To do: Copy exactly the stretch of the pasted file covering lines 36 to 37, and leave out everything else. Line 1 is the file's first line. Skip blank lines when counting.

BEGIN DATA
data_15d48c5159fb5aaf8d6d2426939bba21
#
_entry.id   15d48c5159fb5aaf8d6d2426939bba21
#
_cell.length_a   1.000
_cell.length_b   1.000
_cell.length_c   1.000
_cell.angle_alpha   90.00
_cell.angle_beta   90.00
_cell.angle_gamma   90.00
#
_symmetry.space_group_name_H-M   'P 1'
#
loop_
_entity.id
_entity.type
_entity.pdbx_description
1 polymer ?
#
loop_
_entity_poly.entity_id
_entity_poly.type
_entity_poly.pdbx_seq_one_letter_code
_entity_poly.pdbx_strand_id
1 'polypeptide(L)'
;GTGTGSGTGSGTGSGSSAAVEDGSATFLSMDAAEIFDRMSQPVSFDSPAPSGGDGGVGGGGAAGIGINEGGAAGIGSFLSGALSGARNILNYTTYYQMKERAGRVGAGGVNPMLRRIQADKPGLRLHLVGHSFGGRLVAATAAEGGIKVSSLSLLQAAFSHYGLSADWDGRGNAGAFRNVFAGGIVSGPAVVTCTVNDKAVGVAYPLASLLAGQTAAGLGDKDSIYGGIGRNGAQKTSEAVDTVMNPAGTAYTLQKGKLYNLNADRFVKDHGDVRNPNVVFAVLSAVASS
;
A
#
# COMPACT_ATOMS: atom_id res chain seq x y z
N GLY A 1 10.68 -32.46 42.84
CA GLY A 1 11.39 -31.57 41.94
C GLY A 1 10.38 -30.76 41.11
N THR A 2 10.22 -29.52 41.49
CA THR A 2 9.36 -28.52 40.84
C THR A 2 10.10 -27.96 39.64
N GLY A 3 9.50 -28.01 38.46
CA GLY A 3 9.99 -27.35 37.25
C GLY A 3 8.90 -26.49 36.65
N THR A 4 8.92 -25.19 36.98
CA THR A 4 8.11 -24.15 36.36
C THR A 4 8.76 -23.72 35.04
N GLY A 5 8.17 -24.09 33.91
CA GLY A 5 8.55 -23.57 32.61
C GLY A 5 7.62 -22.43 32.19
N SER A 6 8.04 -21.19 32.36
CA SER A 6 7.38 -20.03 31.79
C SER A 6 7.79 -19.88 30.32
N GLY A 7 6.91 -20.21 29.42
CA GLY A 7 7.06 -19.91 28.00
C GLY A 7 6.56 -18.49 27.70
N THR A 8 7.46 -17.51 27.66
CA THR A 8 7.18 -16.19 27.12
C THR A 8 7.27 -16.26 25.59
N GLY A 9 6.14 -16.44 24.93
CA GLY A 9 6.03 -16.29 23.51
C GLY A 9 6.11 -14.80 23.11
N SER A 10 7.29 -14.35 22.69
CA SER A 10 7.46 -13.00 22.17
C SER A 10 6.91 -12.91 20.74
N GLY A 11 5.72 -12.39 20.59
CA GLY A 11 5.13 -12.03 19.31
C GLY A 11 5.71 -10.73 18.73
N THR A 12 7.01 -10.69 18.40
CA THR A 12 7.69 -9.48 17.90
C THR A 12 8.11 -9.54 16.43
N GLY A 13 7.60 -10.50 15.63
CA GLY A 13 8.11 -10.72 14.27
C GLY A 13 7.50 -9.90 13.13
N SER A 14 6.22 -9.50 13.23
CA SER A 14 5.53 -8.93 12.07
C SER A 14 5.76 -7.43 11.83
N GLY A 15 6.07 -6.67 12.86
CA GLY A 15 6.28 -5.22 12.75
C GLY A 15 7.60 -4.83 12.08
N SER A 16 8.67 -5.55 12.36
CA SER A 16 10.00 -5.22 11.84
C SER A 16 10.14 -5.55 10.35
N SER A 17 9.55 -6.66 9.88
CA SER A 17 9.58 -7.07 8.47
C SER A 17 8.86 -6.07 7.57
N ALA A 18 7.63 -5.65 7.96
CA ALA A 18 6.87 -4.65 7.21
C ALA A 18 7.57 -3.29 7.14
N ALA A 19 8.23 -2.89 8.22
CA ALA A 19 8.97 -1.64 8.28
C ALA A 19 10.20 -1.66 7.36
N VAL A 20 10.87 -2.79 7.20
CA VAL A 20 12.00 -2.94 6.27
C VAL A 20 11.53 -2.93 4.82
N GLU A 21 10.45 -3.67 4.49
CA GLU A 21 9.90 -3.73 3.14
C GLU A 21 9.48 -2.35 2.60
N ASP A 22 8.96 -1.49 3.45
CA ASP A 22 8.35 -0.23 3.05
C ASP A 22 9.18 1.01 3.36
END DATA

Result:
C THR A 2 10.10 -27.96 39.64
N GLY A 3 9.50 -28.01 38.46